Question about Plex/XBMC/Nito

Ok, so I now have ATv Black installed on my AppleTV. 

What extra features do Plex, XBMC and Nito provide that ATv does not?    I don’t want to install stuff if it doesn’t give some useful functions. (And read that Plex

sometimes causes crashes, etc)


Thanks for any information.

I’ve never used Nito, so I can’t speak to that and since I just bought my Apple TV (yet to receive it), what I say may not be entirely accurate. But I have extensive experience with Plex and have done some research on XBMC so there’s that…

The primary advantage of ATV Black (in my mind) is that it integrates the media experience with the traditional Apple TV experience. This is a far simpler end-user solution (which, if for nothing else, is prefered by your less tech-savvy family members who might use the Apple TV). ATV Black is built solely for the Apple TV and is thus more ideally suited for Apple TV integration. XBMC and Plex are more general applications.

Plex and XBMC provide a completely different user experience, but at the moment might be viewed as more mature software than that provided by ATV Black (which, for example, doesn’t scrape TV metadata yet, although my understanding is that this is planned for future releases). While I’m not sure about XBMC, Plex also let’s you add various extras like the Daily Show, Hulu, Pandora, etc. which might not be available on ATV Black.

My plan is, in the short run, to use XBMC until ATV Black has all the necessary features I require at which point I’ll switch.

I’m not sure how familiar you are with XBMC or Plex, so I’ll delve into that a bit.

Plex was originally forked from XBMC although these days I’m not sure how much of that remains. The user experience, however, is still clearly inspired by XBMC. I run Plex on my Macbook Pro and, in my opinion, it’s the best HTPC software available right now. It’s not without it’s share of annoying bugs, but it provides a lot of flexibility in meta-data scraping not currently available on XBMC or ATV Black.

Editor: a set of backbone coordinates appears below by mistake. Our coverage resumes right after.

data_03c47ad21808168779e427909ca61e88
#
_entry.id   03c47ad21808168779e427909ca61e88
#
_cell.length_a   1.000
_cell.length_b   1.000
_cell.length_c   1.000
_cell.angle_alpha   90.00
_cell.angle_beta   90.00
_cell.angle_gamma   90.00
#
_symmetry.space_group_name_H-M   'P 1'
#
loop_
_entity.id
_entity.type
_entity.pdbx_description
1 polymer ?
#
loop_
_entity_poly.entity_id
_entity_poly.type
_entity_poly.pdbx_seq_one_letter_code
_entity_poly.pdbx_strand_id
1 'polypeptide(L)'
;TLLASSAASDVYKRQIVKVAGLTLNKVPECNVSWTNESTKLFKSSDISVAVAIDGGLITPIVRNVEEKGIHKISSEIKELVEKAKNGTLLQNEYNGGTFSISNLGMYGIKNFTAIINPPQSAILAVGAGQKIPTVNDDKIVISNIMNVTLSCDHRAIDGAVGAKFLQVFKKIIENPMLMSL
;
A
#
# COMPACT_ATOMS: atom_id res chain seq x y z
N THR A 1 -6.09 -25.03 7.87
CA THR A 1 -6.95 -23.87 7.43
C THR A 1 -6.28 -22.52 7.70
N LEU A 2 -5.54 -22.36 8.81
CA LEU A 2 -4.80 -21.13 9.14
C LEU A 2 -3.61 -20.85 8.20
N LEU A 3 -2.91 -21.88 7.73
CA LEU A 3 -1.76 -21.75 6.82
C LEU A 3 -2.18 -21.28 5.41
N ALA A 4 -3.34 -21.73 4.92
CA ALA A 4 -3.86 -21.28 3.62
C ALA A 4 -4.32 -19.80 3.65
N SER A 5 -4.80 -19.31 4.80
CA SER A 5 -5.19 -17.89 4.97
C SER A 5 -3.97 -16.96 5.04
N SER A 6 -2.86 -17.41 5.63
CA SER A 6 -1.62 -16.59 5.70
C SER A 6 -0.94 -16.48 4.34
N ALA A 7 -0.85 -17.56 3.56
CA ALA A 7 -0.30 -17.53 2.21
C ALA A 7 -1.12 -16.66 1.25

Before delving further into Plex, I need to highlight that it is what is termed a “thin client.” That means that the actual server software has to be running on a Mac/PC on your network. This offers a number of pros/cons (this is far from an inclusive list).


  1. More processing power means greater capability of the server software. The Plex Media Server is capable of transcoding and delivering practically all your media to your Apple TV, IPad, IPhone, etc. (including both MKV and AVI files).

  2. More uniform experience across multiple clients. Start a movie on your computer in your home office. Pick it up on the Apple TV in the bedroom. Watch some of it on your iPad right before falling asleep. Finish it on the way to work on your iPhone/Android (with port forwarding, you can watch your media over 3G). All of it will have the same metadata.


  1. Requires server software to run. If it’s not available on your network, you can’t access your media with it. Moreover, if someone wants to use your computer to play games while you are watching a movie, that could become a problem.

In fact, this con is why I bought the Apple TV in the first place (I was considering buying a Mini, but this is far cheaper). I was tired of hooking up my MBP to my TV to watch movies and then being unable to do other work on my computer at the same time. And while I could still use it as just a server for the Apple TV client, I’d rather not tie up any processing power. For this reason, I’ll initially use XBMC on my Apple TV (which is a full client) until ATV Black is ready for prime time (I’ll continue to use Plex for other tasks, such as watching movies on my iPhone).